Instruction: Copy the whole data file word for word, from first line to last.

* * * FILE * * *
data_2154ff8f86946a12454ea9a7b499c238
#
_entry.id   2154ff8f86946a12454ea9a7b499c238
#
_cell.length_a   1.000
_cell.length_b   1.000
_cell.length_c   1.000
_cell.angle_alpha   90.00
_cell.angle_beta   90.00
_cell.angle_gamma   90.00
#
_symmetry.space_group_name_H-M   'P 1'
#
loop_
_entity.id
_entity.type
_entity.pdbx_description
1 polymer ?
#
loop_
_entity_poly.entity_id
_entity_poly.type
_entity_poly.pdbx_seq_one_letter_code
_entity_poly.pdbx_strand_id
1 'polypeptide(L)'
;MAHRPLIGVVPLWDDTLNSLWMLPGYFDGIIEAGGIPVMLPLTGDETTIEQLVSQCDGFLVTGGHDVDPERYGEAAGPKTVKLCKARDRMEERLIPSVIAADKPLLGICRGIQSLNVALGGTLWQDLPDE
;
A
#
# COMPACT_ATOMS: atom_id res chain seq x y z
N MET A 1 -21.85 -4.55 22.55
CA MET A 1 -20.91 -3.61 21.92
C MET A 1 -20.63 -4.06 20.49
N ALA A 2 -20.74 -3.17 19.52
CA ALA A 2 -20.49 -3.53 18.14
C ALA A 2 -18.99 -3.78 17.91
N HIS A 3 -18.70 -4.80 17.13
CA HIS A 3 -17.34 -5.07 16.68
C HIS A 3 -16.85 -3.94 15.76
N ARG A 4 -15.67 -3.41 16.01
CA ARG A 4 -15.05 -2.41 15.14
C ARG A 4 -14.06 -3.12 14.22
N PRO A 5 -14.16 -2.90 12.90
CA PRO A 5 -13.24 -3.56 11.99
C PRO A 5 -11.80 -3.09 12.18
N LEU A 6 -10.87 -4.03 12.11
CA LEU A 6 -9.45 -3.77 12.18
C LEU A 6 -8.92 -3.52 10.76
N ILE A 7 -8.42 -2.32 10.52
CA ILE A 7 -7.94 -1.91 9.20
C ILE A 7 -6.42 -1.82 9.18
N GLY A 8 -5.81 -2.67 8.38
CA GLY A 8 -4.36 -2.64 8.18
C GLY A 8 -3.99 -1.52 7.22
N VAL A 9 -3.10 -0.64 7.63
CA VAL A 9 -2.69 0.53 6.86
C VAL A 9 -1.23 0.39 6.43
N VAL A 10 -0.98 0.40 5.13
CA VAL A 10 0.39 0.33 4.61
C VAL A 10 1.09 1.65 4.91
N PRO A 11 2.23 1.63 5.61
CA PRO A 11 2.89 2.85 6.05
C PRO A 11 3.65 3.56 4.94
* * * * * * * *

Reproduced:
data_2154ff8f86946a12454ea9a7b499c238
#
_entry.id   2154ff8f86946a12454ea9a7b499c238
#
_cell.length_a   1.000
_cell.length_b   1.000
_cell.length_c   1.000
_cell.angle_alpha   90.00
_cell.angle_beta   90.00
_cell.angle_gamma   90.00
#
_symmetry.space_group_name_H-M   'P 1'
#
loop_
_entity.id
_entity.type
_entity.pdbx_description
1 polymer ?
#
loop_
_entity_poly.entity_id
_entity_poly.type
_entity_poly.pdbx_seq_one_letter_code
_entity_poly.pdbx_strand_id
1 'polypeptide(L)'
;MAHRPLIGVVPLWDDTLNSLWMLPGYFDGIIEAGGIPVMLPLTGDETTIEQLVSQCDGFLVTGGHDVDPERYGEAAGPKTVKLCKARDRMEERLIPSVIAADKPLLGICRGIQSLNVALGGTLWQDLPDE
;
A
#
# COMPACT_ATOMS: atom_id res chain seq x y z
N MET A 1 -21.85 -4.55 22.55
CA MET A 1 -20.91 -3.61 21.92
C MET A 1 -20.63 -4.06 20.49
N ALA A 2 -20.74 -3.17 19.52
CA ALA A 2 -20.49 -3.53 18.14
C ALA A 2 -18.99 -3.78 17.91
N HIS A 3 -18.70 -4.80 17.13
CA HIS A 3 -17.34 -5.07 16.68
C HIS A 3 -16.85 -3.94 15.76
N ARG A 4 -15.67 -3.41 16.01
CA ARG A 4 -15.05 -2.41 15.14
C ARG A 4 -14.06 -3.12 14.22
N PRO A 5 -14.16 -2.90 12.90
CA PRO A 5 -13.24 -3.56 11.99
C PRO A 5 -11.80 -3.09 12.18
N LEU A 6 -10.87 -4.03 12.11
CA LEU A 6 -9.45 -3.77 12.18
C LEU A 6 -8.92 -3.52 10.76
N ILE A 7 -8.42 -2.32 10.52
CA ILE A 7 -7.94 -1.91 9.20
C ILE A 7 -6.42 -1.82 9.18
N GLY A 8 -5.81 -2.67 8.38
CA GLY A 8 -4.36 -2.64 8.18
C GLY A 8 -3.99 -1.52 7.22
N VAL A 9 -3.10 -0.64 7.63
CA VAL A 9 -2.69 0.53 6.86
C VAL A 9 -1.23 0.39 6.43
N VAL A 10 -0.98 0.40 5.13
CA VAL A 10 0.39 0.33 4.61
C VAL A 10 1.09 1.65 4.91
N PRO A 11 2.23 1.63 5.61
CA PRO A 11 2.89 2.85 6.05
C PRO A 11 3.65 3.56 4.94